The victory and the challenges of the Canada Summer Jobs changes

21 January 2019

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It is Canada Summer Jobs time again in Canada. The application period for the 2019 Canada Summer Jobs program opened in mid-December and closed the end of January. As you know, Christian charities and churches in Canada tap into the funding provided by the government to hire students and offer programs in their communities, often services that help the vulnerable and marginalized. Last year in a broadly criticized move the government added an attestation that left many faith-based groups ineligible or unable to apply in good conscience.

After widespread protest and multiple inputs from faith-based groups, including a major role played by the EFC, the problematic attestation from the 2018 application (which the EFC held to be tantamount to a values test) was removed from this year’s application. We believe the changes will mean that churches and most faith-based organizations will be eligible for 2019.

We are thankful to our partners and donors who heeded our call to interact with MPs and the government on this issue, by way of emails, letters, visits and phone calls. It made a difference.

The new attestation says: “Any funding under the Canada Summer Jobs program will not be used to undermine or restrict the exercise of rights legally protected in Canada.” Unlike last year’s attestation, this limitation is tied only to the use of the funds, and not to the values or activities of the organization generally.

The ability to check off this attestation, then, should not be impacted by other activities carried out by the employing organization, for example, a church in which the pastor has preached about life issues, marriage or sexuality.

We judge that the positive change here is the government’s making of a funding decision based on activities, not on the basis of a values attestation. This revised attestation – although better for most Christian organizations – means that organizations that engage primarily in pro-life advocacy work will likely not be eligible for funding under the program.

Funded projects will also need to be open, without discrimination. For example, a church-run day camp that benefits from CSJ funding would need to be open to campers and staff without discriminating on the basis of religion, race, sexual orientation or gender identity or expression, etc., except as allowed by labour laws.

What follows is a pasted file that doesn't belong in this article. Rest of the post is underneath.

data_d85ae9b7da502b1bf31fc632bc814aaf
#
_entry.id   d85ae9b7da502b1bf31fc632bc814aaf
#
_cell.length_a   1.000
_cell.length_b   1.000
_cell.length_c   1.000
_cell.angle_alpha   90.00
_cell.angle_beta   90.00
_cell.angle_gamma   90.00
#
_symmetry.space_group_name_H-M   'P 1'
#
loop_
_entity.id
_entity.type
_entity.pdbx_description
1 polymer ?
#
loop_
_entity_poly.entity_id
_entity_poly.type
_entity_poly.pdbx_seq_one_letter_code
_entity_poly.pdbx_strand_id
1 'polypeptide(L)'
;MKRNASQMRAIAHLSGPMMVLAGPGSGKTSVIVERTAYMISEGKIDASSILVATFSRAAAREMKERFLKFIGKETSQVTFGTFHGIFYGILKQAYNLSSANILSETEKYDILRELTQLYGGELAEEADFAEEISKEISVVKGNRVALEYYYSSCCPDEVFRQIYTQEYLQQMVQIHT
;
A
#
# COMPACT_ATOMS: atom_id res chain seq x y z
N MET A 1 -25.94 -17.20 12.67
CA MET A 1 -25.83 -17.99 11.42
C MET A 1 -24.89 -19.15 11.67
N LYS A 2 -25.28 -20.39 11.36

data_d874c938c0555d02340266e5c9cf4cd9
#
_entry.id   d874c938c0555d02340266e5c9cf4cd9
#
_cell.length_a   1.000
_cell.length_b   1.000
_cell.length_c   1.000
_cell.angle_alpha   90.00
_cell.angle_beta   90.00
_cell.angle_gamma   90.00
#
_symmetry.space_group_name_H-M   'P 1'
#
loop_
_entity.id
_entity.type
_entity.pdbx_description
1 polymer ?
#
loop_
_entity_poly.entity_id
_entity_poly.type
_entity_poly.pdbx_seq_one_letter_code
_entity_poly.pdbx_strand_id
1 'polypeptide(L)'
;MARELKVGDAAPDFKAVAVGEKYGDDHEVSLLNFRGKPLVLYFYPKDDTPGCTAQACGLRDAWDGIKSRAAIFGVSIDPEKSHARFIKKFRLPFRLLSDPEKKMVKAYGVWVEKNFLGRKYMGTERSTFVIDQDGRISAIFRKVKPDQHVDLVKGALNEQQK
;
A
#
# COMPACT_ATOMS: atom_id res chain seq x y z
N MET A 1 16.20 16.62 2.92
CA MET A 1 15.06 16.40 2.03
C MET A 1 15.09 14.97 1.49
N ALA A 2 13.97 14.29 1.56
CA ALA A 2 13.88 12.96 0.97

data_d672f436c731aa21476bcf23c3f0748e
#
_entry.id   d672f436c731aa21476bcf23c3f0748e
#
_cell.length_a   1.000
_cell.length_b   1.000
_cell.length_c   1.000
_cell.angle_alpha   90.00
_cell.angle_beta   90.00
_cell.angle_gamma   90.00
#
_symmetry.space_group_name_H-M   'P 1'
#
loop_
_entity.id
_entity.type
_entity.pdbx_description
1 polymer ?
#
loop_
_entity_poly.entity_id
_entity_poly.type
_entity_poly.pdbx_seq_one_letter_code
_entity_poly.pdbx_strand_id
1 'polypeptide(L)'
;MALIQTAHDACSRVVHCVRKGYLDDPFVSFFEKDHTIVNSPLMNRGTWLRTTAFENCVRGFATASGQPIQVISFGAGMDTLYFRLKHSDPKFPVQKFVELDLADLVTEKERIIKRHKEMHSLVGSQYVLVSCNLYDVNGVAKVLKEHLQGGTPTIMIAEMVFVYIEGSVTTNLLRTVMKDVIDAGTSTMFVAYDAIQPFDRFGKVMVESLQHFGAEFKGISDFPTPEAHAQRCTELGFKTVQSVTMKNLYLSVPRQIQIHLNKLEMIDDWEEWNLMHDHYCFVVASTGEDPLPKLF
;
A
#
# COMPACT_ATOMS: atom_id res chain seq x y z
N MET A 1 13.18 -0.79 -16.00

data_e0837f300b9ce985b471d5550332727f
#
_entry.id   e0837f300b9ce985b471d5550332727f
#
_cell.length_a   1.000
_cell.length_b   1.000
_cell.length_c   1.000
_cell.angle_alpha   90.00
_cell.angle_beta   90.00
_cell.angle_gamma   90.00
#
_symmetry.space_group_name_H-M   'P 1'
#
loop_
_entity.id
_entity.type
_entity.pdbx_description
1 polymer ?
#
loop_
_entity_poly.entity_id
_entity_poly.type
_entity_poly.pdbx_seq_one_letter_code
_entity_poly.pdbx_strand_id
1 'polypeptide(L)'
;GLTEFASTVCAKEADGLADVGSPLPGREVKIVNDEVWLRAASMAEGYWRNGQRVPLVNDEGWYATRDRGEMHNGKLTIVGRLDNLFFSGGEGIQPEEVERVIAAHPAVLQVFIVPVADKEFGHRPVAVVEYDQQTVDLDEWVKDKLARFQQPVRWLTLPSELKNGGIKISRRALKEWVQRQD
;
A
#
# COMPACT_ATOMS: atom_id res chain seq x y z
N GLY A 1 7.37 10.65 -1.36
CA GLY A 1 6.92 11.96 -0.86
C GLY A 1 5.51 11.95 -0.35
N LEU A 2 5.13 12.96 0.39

The application explicitly asks employers to describe their hiring practices and how they are free from discrimination.

The application says that projects are ineligible for CSJ funding if they “advocate intolerance, discrimination and/or prejudice.” The Applicant Guide defines “advocate” as “to promote, foster or actively support intolerance, discrimination, and/or prejudice.” Since “project” has been defined to include an organization’s activities, the EFC has sought clarification from the government on the interpretation of these terms and asked that guidance be provided to applicants.

The EFC affirms life is a gift from God for us to respect and protect in all its stages, from conception to natural death. We know the current government takes a strong pro-abortion approach to law and policy. While we strongly disagree, we recognize the government has the prerogative to determine funding priorities and to decline to fund even lawful activities.

The EFC believes the changes to the 2019 application and guidelines, which happened in a response to the organized outcry, will allow churches and the majority of Christian organizations to apply for Canada Summer Jobs funding and be considered eligible.

With your help, the EFC will closely monitor how these restrictions are applied in 2019 and will continue to work to protect freedom of religion and conscience, and the ability of people of faith to participate in the public square.

For updates on this issue

What you can do

  • If you interacted with your MP on the 2018 attestation requirement, thank you. Please consider thanking any politician to whom you might have spoken. It is important to remind government that the Canadian Church does not just complain, but we express gratitude as well.
  • Please continue to check back at for more updates, insights and clarifications on Canada Summer Jobs 2019.
Also in this issue: Reflecting on Canada Summer Jobs with Julia Beazley, EFC director of public policy; Youth research makes its way across Canada; Updating you on Canada’s most immediate issues; Message from the president; The EFC launches Church-in-Community Initiative; and more.